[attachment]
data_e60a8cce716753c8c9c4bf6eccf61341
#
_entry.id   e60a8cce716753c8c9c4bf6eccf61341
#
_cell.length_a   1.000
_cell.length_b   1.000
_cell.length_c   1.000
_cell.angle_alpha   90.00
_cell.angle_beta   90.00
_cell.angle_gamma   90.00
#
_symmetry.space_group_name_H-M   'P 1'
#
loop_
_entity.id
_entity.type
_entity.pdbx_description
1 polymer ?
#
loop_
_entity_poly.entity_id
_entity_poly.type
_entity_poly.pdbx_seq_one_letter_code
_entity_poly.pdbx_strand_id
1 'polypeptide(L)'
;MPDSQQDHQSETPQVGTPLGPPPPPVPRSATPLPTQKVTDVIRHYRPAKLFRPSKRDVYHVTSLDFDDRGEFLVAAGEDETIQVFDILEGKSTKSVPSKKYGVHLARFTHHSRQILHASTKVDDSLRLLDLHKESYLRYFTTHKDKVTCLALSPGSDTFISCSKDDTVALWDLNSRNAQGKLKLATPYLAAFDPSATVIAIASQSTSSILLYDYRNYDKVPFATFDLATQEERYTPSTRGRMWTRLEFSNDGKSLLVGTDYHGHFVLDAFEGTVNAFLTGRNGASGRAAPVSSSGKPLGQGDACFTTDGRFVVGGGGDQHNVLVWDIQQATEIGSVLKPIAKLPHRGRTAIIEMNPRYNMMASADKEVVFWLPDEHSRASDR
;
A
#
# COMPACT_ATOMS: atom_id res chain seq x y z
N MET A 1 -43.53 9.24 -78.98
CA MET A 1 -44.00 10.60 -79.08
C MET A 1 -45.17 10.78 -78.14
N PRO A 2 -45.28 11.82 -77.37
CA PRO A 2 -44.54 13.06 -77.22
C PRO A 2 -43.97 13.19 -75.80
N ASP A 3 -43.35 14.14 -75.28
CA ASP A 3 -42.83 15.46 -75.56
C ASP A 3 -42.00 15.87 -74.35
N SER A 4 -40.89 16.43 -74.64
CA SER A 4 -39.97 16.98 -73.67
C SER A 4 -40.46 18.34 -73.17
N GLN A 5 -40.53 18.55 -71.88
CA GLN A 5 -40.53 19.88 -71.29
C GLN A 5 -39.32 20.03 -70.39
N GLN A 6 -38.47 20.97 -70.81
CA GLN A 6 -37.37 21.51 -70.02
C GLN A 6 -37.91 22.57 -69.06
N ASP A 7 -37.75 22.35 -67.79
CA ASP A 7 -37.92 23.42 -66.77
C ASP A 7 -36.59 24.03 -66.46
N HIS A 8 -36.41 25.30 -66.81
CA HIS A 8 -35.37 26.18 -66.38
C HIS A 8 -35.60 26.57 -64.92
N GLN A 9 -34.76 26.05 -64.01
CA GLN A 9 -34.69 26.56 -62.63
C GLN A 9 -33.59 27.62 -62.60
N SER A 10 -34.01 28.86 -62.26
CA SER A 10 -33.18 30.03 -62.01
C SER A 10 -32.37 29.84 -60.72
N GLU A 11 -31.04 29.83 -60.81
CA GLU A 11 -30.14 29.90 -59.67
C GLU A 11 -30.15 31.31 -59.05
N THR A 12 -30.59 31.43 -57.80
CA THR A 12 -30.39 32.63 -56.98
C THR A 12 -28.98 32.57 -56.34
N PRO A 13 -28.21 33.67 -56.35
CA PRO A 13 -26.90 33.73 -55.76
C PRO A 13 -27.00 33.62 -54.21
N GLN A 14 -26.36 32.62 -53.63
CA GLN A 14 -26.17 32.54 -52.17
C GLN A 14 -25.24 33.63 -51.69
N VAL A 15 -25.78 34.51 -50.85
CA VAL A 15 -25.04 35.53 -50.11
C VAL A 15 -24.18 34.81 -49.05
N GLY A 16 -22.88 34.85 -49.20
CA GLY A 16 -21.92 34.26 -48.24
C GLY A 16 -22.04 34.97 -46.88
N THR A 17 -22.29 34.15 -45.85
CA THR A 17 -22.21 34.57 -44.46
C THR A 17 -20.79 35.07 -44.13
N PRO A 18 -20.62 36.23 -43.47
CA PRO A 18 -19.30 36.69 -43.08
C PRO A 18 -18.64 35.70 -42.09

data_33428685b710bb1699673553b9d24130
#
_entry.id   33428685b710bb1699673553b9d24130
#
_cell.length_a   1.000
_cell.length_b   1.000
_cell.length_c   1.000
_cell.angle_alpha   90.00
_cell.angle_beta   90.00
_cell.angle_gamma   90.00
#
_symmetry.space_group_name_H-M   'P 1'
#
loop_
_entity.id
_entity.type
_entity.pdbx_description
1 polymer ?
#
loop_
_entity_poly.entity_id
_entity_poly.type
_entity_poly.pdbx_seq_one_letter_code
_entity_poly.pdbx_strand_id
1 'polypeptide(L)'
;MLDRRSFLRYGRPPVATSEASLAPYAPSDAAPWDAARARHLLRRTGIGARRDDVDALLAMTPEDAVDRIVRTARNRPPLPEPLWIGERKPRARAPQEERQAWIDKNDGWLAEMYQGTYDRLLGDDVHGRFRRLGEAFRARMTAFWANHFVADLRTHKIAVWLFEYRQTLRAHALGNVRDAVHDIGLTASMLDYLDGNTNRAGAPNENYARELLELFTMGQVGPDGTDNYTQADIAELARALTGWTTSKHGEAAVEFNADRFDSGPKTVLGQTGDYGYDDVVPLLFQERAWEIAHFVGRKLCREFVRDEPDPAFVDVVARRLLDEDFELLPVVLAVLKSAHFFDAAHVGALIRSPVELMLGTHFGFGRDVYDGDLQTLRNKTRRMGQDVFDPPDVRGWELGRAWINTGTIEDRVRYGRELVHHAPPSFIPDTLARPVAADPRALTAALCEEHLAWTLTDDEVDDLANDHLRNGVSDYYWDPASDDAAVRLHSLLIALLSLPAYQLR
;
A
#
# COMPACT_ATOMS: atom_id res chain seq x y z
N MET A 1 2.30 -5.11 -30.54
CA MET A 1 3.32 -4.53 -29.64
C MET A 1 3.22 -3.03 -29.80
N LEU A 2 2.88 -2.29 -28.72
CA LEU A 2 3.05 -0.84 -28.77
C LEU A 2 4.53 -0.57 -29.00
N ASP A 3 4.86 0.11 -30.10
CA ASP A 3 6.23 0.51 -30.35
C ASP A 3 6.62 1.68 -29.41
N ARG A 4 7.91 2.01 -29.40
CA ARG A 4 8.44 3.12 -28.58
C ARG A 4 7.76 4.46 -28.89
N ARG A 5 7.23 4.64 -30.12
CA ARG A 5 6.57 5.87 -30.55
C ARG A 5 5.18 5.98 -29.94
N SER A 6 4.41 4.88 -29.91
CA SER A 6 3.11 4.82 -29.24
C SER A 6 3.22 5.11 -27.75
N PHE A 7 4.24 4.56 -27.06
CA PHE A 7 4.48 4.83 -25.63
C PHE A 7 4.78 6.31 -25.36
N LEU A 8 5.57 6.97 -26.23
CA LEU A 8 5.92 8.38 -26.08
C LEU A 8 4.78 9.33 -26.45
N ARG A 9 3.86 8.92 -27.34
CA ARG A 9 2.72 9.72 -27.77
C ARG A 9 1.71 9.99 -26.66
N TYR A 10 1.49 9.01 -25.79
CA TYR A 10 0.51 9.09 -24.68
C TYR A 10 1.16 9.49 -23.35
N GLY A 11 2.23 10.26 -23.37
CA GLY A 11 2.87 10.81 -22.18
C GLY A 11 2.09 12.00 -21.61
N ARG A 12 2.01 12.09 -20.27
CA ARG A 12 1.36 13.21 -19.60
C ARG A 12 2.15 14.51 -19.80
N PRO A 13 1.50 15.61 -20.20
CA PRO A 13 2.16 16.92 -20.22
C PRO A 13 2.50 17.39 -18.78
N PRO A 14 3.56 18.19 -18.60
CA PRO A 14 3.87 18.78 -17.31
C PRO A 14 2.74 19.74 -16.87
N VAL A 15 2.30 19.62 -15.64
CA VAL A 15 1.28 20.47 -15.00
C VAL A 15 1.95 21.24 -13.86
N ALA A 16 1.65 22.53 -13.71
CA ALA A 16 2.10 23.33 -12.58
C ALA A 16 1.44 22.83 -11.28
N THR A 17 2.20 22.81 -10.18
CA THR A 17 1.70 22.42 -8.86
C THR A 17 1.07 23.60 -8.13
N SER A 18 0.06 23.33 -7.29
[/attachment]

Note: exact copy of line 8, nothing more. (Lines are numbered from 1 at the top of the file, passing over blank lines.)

_cell.angle_alpha   90.00